It’s 20C in Whanganui-a-Tara (Wellington) today as Aotearoa New Zealand eases into autumn. My Airbnb view (the Skandi House) is Taputeranga in Island Bay, part of a marine reserve along the southern coast of Wellington. Dolphins have been almost a daily sight since December in the area, and orcas were messing about in nearby Lyall Bay earlier this week. It’s heavenly. However, northern hemisphere adventures are calling!
On Sunday, I fly with my good mate and photographer buddy Jenny to Shanghai for a few days before we start our tran-siberian railway adventure – Beijing, China to St Petersburg, Russia.
Organising the tour
We’ve used On The Go Tours through their Australian offices to arrange our hotels, side trips, and train tickets for their 18-days Big Rail Tripper trans-siberian tour. It’s an unaccompanied tour but representatives will meet us in Beijing and en-route when we stop off for short stays (‘bolt-ons’) in Mongolia and Russia. We added a couple of days to see St Petersburg using their Baltic Express option. OTGT arranged ‘letters of invitation’ from their agents in China, Mongolia and Russia for our visa applications. The tour was organised through emails with our OTGT contact and paid for through a private log-in section of their website. We first connected with OTGT about five months before our trip start date. The embassies don’t issue tourist visas much in advance of three months of the trip starting so the timeframe worked for us.
All three embassies gave a prompt turnaround ranging from three to 10 days for the visa applications. We paid extra for express service from the Russian embassy. The consulate websites give all the information about what they need – proof of our travel itinerary, accommodation bookings, passports, photos, and the letters of invitation. We started with Russia and then China to get their visas approved in Wellington. NZ Post couriered our passports to the Mongolian embassy in Canberra which covers New Zealand applications. We booked DHL through their New Zealand office to courier our passports home. Our timeframe of eight weeks to sort out the visas gave us room to breathe.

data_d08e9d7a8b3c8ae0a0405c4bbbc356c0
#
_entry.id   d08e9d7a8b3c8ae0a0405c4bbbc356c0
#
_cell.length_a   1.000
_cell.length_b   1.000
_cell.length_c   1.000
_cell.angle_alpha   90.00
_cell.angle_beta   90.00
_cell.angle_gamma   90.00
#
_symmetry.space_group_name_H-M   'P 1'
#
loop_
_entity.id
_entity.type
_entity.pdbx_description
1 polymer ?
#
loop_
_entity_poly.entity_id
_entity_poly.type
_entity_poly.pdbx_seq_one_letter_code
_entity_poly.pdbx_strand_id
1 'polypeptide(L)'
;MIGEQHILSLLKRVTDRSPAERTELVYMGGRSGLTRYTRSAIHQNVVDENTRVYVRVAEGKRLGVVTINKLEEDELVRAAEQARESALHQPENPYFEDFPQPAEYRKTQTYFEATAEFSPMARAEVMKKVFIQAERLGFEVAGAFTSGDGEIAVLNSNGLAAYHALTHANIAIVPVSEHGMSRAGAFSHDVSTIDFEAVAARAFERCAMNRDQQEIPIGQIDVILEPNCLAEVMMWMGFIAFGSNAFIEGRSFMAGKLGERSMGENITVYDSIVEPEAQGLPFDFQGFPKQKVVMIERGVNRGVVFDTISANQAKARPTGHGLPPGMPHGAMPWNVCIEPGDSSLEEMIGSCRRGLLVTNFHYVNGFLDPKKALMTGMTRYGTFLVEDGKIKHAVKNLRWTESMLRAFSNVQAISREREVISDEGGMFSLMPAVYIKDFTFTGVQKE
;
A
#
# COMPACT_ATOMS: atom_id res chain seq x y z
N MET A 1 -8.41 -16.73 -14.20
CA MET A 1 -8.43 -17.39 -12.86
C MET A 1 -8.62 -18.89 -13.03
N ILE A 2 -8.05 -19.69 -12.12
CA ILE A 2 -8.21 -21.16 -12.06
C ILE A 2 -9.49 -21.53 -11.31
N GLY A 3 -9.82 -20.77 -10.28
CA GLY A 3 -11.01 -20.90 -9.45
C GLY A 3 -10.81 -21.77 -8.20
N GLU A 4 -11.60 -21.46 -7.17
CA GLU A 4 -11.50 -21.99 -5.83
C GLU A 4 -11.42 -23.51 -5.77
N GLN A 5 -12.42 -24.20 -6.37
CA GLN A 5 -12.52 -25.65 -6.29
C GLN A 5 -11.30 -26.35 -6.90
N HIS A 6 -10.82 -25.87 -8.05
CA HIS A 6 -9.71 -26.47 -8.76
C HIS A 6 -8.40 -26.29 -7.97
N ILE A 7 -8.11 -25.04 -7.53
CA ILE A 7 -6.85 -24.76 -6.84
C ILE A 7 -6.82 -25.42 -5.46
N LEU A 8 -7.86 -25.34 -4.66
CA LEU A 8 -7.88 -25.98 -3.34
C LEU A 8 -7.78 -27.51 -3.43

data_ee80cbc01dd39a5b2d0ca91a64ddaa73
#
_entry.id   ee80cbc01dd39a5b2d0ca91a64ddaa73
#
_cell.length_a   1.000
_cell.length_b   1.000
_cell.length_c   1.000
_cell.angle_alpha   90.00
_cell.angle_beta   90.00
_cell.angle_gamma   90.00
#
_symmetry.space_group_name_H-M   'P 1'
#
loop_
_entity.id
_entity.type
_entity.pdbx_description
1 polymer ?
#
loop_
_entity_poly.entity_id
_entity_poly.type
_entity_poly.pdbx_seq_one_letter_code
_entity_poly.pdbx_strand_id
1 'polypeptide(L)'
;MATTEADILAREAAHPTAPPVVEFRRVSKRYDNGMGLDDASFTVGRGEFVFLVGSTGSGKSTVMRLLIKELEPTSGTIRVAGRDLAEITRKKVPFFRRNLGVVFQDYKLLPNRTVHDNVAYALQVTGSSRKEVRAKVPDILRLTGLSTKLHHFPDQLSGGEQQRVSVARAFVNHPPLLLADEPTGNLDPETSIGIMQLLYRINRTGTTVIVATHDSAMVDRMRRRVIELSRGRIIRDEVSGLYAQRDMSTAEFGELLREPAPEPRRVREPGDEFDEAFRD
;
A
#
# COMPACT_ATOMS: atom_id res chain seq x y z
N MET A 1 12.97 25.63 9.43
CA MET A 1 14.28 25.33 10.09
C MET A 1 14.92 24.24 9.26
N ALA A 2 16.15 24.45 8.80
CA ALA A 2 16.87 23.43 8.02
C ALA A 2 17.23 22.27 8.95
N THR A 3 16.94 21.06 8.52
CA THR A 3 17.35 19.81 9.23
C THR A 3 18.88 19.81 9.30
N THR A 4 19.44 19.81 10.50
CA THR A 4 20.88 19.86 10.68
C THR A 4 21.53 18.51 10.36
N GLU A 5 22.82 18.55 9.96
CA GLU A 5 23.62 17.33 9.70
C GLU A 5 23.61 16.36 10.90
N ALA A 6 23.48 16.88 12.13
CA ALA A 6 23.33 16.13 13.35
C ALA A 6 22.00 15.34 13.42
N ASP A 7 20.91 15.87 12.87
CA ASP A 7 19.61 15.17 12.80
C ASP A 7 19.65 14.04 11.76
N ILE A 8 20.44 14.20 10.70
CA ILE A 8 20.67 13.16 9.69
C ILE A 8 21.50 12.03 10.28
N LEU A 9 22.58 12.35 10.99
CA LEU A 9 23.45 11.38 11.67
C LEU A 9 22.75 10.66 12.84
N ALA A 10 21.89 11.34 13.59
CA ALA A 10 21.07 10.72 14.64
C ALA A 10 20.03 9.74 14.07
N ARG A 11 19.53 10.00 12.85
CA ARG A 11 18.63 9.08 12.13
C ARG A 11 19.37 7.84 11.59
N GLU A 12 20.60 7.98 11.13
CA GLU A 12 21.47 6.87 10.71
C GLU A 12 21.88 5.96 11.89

It’s a mixed bag of temperatures where we’re heading over April so we’ve packed thermals, padded jackets and boots as well as layers for warmer weather. We don’t expect too much snow but the nights are currently getting down to -7C in some of the villages we’re staying at on the way. The trains apparently stay very warm.
For the trains
We’ll take several trains over the course of the trip and have upgraded to two-berth cabins rather than take our chances in a tight four-berth. Our essentials are soft tramping packs without wheels, lots of wet wipes for washing and travel mugs for drinking from the onboard samovars. The Wellingtonian in me wants to bring a coffee plunger. One friend suggested taking an eco-straw for filtering muddy puddle water but I’m guessing we won’t get that extreme. I’ve packed Bananagrams and I’m brushing up on the rules of a popular post-Soviet card game called Durak for some social time on the train and at the villages. An English name for the game is ‘Fool’.
Also packed are a two-point plug to suit the sockets in the three countries and a backup battery charger for my devices. I’ve moved to a pre-pay account with Vodafone for my six months in Europe. It’ll be local Sim cards on the way. A non-Gmail email and the WeChat app for contact with friends and family have been set up if China doesn’t allow Google or Facebook in the week we’re there.
My next post will be from China. I’m looking forward to the sci-fi skyline and seeing what remains of the old town in Shanghai, the bullet train to Beijing, and taking a short hike along the Great Wall of China before we start the trans-siberian trip.
I’ve also registered for the 24 Hour Project on April 7 where people document their city (which will be Beijing for me on the day) through photos to raise awareness of global issues. This year’s theme focuses on women. How about you register too?